As we were celebrating the Obama victory, anticipating the return to some version of normalcy in the federal government, Congressional Republicans dug in their heels and declared that their primary goal, the one directive that would form their every action from January 20, 2009 until the next presidential election cycle, was to make this president fail.  And another four years swirled down the toilet.    

So it appears our intrepid elected officials have devised a way to permanently derail the wheels of progress in America.  The issues of real importance, the problems that need to be solved, only get trotted out as hot-button issues at election time (which seems to be ALL the time, these days…) or any time it appears that calm and rationality might try for a serious comeback.  And of course, if we actually addressed these issues and solved the problems, what would be left to throw out there every two years to rile up the base?  No doubt about it.  Our government is Oh. So. Broken.

This is where I fervently wish that life could imitate art.  Because in those final episodes of the West Wing, two presidential candidates who embodied a return to the political center duked it out in the election of 2006 (the fictional election cycle was two years off of the actual…) The candidates actually agreed on many key issues.  Each honored a tacit agreement to reject negative campaigning.  They met in a televised debate that truly was a debate—(that meant-to-be-edgy “live” episode that showcased, among other things, the Democratic candidate’s vigorous defense of the word “liberal.”) 

What rather sappily played as “hopeful” and “visionary” seven years ago, comes off as pure laughable fantasy today—as embarrassingly simplistic as the “morality play” of any sixties sit-com.  We have left centrism so far behind that we couldn’t find our political center with a map and a sextant.

Government—actual legislation—has not been the focus in Washington for a long time.  Almost too long for many people to remember.  I know I’m older than dirt, but as I write this, I think to myself, “Who am I talking to here?  Everybody knows these things.  We all lived through the same past twelve years.”  In reality, if you pay attention to today’s political discourse, it’s as if the world began no more than a couple of years ago and anything prior to that is incomprehensible primordial muck.  The word on the streets is that everything was going along fine until Barack Obama came along with his deficits and his wars and his bailouts that have sent the country to the brink of ruin.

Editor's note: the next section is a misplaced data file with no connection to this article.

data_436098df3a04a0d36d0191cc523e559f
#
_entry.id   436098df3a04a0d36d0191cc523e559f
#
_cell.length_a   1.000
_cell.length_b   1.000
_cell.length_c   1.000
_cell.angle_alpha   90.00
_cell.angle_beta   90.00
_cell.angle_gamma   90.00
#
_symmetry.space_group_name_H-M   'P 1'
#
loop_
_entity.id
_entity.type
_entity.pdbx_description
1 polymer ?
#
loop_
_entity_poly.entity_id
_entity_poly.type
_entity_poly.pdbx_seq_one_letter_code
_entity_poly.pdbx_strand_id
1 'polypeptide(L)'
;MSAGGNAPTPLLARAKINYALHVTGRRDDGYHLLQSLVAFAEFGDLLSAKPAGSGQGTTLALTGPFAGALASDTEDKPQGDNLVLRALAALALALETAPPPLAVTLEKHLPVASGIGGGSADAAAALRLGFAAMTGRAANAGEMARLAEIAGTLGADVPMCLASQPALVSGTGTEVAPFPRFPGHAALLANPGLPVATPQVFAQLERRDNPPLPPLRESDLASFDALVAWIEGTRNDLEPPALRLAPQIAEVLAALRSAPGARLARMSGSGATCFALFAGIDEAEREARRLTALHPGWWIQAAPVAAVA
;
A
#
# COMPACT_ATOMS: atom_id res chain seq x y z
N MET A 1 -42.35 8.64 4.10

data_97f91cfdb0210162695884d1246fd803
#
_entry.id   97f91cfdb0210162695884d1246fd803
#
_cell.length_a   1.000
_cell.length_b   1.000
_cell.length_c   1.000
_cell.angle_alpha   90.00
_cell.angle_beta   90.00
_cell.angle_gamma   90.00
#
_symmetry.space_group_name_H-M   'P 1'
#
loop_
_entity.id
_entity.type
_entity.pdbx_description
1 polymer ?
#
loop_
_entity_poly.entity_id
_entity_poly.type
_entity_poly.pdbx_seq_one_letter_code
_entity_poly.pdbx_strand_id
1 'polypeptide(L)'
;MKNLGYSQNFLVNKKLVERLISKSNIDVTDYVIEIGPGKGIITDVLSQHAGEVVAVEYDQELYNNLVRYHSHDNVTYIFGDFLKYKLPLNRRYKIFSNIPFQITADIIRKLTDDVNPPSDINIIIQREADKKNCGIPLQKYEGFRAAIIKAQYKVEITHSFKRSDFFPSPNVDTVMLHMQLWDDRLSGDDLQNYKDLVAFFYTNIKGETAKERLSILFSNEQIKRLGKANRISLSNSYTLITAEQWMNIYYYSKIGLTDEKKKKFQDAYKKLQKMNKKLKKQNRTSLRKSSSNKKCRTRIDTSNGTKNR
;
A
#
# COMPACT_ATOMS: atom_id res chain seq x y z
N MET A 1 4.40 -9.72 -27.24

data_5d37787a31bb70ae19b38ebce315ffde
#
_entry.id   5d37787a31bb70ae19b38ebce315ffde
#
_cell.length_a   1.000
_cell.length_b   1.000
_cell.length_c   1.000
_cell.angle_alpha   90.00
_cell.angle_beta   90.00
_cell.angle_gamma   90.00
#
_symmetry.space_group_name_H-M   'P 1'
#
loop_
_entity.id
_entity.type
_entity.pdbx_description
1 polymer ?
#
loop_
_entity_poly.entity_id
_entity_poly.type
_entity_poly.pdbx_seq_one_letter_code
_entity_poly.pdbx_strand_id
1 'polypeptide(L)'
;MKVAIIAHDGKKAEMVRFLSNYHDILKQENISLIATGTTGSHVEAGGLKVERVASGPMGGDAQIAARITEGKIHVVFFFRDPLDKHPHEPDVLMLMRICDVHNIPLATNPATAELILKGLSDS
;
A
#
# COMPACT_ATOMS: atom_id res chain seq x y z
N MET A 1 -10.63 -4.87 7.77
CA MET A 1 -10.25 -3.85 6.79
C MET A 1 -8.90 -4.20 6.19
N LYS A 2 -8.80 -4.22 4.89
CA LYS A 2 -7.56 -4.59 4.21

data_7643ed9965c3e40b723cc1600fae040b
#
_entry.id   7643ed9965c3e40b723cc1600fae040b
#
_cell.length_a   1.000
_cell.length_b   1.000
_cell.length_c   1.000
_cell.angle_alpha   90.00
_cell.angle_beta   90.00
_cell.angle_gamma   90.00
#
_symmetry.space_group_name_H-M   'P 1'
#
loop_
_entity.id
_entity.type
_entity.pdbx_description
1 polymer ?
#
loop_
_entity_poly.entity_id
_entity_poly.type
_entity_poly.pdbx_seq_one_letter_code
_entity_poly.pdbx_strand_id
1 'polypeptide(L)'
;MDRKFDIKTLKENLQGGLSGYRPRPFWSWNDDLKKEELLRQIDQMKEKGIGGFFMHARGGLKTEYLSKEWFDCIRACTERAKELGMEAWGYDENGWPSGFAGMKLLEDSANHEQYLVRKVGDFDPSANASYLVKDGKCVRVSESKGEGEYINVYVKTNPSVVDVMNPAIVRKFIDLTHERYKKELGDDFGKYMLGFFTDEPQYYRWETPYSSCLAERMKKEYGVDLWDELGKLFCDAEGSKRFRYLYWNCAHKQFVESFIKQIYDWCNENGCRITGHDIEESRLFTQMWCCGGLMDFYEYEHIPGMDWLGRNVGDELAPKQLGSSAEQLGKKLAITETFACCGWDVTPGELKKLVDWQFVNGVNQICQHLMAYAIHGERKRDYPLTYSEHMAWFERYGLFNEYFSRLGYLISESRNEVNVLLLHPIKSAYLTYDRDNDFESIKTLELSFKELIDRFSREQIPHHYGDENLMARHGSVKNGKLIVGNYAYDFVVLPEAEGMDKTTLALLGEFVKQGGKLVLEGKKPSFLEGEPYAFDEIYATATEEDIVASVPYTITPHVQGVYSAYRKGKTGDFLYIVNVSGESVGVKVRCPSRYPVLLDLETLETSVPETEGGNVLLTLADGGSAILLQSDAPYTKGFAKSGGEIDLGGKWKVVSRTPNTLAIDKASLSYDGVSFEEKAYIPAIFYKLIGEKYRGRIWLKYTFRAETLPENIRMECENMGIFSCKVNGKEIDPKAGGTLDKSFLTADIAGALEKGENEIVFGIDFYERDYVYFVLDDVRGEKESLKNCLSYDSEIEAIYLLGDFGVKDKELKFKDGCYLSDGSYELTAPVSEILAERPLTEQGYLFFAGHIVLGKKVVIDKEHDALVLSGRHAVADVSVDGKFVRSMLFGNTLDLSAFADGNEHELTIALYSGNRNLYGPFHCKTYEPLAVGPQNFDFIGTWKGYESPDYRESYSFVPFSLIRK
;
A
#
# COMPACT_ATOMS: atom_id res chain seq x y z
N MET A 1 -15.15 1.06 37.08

Even so, at the end of last year, in spite of yet another ugly campaign designed to demonize the president coupled with concerted efforts to disenfranchise voters who might lean in his direction, Obama emerged victorious.  The Republican Party was handed its head in an election that was not nearly as close as they stubbornly broadcast up to the minute their candidate was declared the loser on national television.  For about ninety seconds, we cherished a glimmer of hope that this fact might actually inspire the party to put its failed obstructionist policies in the past and go back to the business of governing.

The first action of the Republican controlled House of Representatives was to trot out a budget plan that had been proposed (and rejected!) by the losing vice-presidential candidate.  “You have to show the people what you believe in!” they asserted, as they invested the first weeks of the tenure of the new Congress into an empty political gesture.  

The “Sequester” became fiscal reality after no compromise between the executive and legislative branches would be reached to circumvent it. 

The Senate recently returned from its Spring break so it can use the filibuster to prevent gun legislation from coming to a vote. 

Not looking too good, is it?

Governing?  Meh.  Bring back  Matt Santos and Arnie Vinick.